"The Comedy of Errors" is a comedy about two sets of twins, all separated at birth. Antipholous of Syracuse and his servent, Dromio of Syracuse, arrive in Ephesus, which turns out to be the home of their twin brothers, Antipholus of Ephesus and his servant, Dromio of Ephesus (yes they have the same names, which I was confused about.) So the Dromio's are twins and the Antipholus' are twins. Confusing, I know. They ended up getting mixed up and mistaken as the other throughout the play, providing comedy because their friends and families think them to be the other one. This was probably the most entertaining of the three plays we saw, and the acting was fabulous.
The second play we saw was "Twelfth Night", again based on twins and supposed to be, in a way, in conjunction with "The Comedy of Errors". Also, one of my favorite movies, "She's the Man" is a popular, recent adaptation of "Twelfth Night", so I was familiar with the story. It was performed by the same cast as "Comedy" so we were familiar with the actors, which was nice. So the story of "Twelfth Night" follows Viola and Sebastian, twins, who were forced from their homeland and separated. Viola pretends to be a man named Cesario and befriends the Duke Orsino, who she falls in love with, but she is in drag so she is supposed to be a man. The Duke wants her to befriend Olivia, his love, and try and get her to be with the Duke, so its this big love triangle. Then Sebastian comes along and things get even more confusing. I was not as convinced by these actors, and the actress who played Viola was not convincing at all. I was more interested in the subplot with Toby, Olivia's drunk cousin, Sir Andrew, a silly knight, and Malvolio, who was also trying to woo Olivia. I think this might have been my least favorite play, but just because I wasn't invested in the characters.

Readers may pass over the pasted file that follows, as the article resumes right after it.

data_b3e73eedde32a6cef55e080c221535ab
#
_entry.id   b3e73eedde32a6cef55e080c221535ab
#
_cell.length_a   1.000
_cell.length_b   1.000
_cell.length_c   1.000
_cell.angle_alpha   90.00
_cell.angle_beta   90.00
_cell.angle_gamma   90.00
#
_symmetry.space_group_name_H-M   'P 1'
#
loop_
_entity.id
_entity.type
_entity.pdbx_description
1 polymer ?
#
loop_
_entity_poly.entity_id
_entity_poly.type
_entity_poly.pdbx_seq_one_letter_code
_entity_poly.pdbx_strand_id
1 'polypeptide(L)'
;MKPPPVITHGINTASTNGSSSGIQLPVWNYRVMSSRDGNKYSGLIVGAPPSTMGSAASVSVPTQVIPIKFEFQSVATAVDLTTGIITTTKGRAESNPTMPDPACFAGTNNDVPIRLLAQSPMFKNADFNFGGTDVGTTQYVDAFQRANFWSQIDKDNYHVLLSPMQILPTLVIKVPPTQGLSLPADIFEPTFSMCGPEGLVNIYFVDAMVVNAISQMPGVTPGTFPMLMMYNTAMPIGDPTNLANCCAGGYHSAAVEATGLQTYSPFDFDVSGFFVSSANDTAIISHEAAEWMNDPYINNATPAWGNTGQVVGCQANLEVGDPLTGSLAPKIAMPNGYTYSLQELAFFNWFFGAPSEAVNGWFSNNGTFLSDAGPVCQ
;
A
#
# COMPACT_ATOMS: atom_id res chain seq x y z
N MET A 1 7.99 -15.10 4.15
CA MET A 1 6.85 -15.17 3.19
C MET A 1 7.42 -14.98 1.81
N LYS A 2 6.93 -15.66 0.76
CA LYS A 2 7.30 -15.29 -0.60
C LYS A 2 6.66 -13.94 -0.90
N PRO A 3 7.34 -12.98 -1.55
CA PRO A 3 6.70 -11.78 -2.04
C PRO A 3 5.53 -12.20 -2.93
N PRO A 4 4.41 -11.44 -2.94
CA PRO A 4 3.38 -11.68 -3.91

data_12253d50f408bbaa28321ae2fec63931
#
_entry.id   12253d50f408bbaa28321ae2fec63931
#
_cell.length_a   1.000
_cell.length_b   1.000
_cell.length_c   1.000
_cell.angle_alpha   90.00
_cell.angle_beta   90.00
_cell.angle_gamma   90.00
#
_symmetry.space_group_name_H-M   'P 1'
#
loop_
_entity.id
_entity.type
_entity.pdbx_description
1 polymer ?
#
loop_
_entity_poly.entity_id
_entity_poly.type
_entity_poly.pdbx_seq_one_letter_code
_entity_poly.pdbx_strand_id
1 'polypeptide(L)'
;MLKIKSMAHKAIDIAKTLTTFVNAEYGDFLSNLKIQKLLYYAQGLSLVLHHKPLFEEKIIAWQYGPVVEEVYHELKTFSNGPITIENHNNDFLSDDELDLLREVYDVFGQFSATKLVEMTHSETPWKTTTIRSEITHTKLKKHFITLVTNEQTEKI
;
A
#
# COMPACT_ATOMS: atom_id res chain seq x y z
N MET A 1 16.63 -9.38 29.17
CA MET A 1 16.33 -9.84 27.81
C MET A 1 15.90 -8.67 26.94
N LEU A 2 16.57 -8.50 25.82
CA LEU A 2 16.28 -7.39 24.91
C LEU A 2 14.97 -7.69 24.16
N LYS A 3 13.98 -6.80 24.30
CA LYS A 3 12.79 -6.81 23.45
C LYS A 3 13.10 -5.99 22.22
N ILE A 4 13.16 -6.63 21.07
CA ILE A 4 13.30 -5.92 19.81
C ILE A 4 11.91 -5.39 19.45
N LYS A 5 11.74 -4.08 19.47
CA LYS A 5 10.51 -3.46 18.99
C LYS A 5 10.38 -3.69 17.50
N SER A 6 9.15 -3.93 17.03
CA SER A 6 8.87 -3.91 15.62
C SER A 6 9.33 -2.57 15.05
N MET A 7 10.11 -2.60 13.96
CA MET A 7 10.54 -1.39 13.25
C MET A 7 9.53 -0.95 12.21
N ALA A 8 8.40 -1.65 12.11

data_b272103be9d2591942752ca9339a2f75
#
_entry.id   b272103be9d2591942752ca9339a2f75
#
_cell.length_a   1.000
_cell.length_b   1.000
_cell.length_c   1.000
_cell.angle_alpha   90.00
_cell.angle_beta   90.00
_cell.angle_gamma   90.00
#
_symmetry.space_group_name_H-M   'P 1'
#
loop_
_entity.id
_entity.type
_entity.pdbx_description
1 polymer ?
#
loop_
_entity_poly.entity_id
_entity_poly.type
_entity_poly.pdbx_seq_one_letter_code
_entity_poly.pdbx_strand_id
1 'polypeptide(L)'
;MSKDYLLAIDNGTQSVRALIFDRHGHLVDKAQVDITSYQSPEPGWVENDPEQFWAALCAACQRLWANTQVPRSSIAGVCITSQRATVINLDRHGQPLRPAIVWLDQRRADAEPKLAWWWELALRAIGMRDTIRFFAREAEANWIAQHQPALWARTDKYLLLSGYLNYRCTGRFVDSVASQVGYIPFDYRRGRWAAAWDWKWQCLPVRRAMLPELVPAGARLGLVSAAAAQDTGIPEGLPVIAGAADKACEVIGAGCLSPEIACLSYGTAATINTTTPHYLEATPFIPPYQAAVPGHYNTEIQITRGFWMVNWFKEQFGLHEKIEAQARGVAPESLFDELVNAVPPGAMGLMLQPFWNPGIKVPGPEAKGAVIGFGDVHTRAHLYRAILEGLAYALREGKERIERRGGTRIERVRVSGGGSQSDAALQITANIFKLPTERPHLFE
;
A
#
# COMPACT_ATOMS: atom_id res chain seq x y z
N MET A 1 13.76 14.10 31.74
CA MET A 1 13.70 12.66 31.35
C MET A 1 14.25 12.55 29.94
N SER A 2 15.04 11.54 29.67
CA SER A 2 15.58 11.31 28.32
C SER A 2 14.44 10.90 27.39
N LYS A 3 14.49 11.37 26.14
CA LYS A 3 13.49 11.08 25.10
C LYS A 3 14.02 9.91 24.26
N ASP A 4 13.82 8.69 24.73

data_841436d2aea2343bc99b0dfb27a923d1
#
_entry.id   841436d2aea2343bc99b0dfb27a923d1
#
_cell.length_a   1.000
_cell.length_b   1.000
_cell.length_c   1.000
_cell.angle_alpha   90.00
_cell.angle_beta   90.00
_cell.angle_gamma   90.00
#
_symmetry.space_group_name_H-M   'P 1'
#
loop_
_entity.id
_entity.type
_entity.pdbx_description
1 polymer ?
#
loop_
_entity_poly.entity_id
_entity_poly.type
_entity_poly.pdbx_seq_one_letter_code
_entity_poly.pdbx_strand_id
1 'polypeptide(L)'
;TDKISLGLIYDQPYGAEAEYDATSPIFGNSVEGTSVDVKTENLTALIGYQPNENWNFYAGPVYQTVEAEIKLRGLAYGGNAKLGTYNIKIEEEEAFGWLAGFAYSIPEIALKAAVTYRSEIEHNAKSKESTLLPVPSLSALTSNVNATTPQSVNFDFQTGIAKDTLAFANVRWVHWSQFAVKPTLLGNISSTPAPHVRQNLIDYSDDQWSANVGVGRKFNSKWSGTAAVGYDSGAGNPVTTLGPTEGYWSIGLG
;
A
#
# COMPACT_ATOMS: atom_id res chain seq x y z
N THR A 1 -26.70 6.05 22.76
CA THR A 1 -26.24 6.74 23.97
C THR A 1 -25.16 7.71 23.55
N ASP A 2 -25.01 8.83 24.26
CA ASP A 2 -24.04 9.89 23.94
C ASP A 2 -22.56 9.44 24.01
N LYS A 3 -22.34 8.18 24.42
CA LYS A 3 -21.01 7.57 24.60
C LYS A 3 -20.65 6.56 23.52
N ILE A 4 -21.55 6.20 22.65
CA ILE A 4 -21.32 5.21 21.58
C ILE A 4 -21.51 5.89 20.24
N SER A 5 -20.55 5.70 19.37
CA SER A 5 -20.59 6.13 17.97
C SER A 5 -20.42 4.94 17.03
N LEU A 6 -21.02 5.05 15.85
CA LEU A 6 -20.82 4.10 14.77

The last play we saw was "Richard III", which was more of a drama and tragedy rather than a comedy like the others were. It was also the longest of the plays, running 3 hours and 15 minutes. I was very apprehensive when I saw that, thinking to myself "how in the world will I survive a 3 hour Shakespeare play??" I did survive, however, and I loved it. I liked it the most because it was based on King Richard III who murdered his way to the crown and was eventually defeated by Henry Tudor. I am a history major and I took a class on the Tudors so I knew the background of the story much better than the other plays.
The Stage for Comedy of Errors. There is a fish tank in the center and open water in the left hand corner!
Outside the Royal Shakespeare Theatre
The Stage for 12th night (its the same as comedy of errors) you can see the open water on the right hand part of the photograph